The Dodd-Frank act created new rules for banks and other financial institutions. These include requirements for capital reserves, liquidity buffers, and stress tests. In addition, the act established the Consumer Financial Protection Bureau (CFPB) and gave it broad authority to regulate consumer lending. The CFPB is charged with protecting consumers from unfair, deceptive, or abusive practices in the marketplace.
Key Provisions of the Dodd-Frank Act
The Fed's primary role is to regulate the nation's banking system and ensure its stability. Its most essential responsibilities include maintaining price stability (the ability to keep prices stable) and providing liquidity (making sure banks have access to money).
The Dodd-Frank Wall Street reform act (DFA) was passed on July 21, 2010. It was signed into law by President Barack Obama on September 23, 2010. The DFA is intended to protect consumers from fraud and abuse in the financial services industry. It requires financial institutions to follow specific regulations regarding their activities. The act has been criticized by some economists who say it will not prevent future crises such as those experienced during the Great Recession.
The act created new regulatory bodies within the U.S. federal government, including the Consumer Financial Protection Bureau (CFPB), which protects consumers from predatory lending practices. It also gave the Securities and Exchange Commission (SEC) broad powers to regulate publicly traded companies and required large banks to hold capital against future losses.
The Dodd-Frank Act has brought significant changes to the way companies raise capital from investors. These include new rules governing disclosure requirements, corporate governance standards, and the creation of the Public Company Accounting Oversight Board (PCAOB).
The Securities and Exchange Commission (or SEC) is part of the executive branch of the United States federal government. It regulates public companies through the registration process.
The SEC comprises five commissioners appointed by the president and confirmed by the Senate. They serve staggered six-year terms. In 2017, there were three vacancies, so two commissioners served until January 2018. Currently, the commission consists of Chairman Gary Gensler, Hester Peirce, Allison Herren Lee, and Caroline Crenshaw.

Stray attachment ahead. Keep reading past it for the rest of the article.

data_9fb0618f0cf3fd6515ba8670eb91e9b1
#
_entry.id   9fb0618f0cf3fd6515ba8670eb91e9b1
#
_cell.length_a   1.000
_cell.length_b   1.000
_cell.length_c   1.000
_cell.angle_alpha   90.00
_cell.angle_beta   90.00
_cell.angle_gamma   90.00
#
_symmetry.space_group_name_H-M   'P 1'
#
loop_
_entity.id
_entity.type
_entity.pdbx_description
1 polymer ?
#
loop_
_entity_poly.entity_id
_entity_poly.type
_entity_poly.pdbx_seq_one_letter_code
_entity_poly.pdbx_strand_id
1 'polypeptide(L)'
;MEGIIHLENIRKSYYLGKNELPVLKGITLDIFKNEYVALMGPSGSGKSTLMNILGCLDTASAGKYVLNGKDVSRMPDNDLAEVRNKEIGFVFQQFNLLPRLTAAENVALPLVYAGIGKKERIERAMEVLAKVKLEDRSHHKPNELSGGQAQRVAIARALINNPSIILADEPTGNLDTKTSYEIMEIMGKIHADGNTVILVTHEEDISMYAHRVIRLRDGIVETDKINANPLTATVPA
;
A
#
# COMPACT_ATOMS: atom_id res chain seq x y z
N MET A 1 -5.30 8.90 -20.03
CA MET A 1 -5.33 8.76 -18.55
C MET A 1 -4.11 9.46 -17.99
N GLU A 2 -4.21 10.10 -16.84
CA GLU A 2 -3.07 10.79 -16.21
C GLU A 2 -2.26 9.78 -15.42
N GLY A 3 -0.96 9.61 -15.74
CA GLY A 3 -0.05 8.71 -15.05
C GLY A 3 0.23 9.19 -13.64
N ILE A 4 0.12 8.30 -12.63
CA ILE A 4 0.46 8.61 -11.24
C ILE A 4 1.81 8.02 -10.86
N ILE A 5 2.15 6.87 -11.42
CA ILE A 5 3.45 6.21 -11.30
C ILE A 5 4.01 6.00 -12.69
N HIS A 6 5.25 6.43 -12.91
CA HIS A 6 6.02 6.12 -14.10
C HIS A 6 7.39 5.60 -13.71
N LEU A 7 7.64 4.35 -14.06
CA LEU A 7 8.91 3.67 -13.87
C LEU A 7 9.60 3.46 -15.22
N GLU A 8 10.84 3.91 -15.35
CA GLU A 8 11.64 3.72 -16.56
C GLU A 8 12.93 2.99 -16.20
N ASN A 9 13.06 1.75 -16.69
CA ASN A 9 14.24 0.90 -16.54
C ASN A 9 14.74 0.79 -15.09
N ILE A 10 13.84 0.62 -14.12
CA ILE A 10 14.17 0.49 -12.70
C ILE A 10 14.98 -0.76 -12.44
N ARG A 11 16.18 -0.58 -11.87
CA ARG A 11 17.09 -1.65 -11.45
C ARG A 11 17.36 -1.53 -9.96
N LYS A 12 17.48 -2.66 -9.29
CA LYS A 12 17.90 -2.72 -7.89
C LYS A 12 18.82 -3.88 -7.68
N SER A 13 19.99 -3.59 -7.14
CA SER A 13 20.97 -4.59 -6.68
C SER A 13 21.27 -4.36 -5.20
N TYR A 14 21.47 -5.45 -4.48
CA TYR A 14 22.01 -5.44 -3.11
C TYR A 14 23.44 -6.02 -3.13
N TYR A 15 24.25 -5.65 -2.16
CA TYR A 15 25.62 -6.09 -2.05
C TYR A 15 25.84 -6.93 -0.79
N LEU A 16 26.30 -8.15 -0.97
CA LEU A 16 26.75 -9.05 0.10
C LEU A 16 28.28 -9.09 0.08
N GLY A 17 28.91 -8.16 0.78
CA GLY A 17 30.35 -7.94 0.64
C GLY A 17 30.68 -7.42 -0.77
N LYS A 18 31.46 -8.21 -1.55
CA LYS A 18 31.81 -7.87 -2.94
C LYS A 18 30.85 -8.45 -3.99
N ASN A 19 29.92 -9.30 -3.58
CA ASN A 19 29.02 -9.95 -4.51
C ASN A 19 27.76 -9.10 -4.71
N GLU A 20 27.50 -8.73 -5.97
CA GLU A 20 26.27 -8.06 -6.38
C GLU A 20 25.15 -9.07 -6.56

The Dodd-Frank Act requires companies to disclose information about conflict minerals used in their products. This includes information about where the minerals come from, who owns them, and their steps to ensure that they aren't being mined using child labor.
A: The Dodd-Frank SEC Whistleblower program allows employees to report fraud or other wrongdoing without fear of retaliation. To qualify for whistleblower protection, an employee must provide evidence that they reasonably believe shows a violation of law, rule, or regulation. The SEC program also allows whistleblowers to receive a percentage of the amount recovered as a result of the information they provided.
A: Anyone with knowledge of violations of the federal securities laws. Although there are some exclusions on who can file an SEC whistleblower action, most people qualify and are eligible for a reward of 10%-30% of the amount recovered should their information result in a successful enforcement action.
A: No, you cannot be fired for reporting a suspected violation of the law. However, you may face disciplinary action, such as suspension or termination.
A: Maybe. The SEC whistleblower program provides that whistleblowers who submit original information that leads to a successful recovery above $1 million are entitled to between 10% and 30% of the amounts recovered.
A: Yes. The SEC investigates every tip received.
A: Yes, whistleblowers' identities are protected.
Our Dodd-Frank whistleblower lawyers can represent your whistleblower case, and we offer free consultations for all types of whistleblower fraud lawsuits. For more information, you can contact The Whistleblower Advocates at (833) 310-3147 for a FREE, confidential consultation.
We serve clients throughout the Delaware Valley including, but not limited to, those in the following localities: Pennsylvania including Berks County, Bucks County, Chester County, Delaware County, Montgomery County, and Philadelphia.
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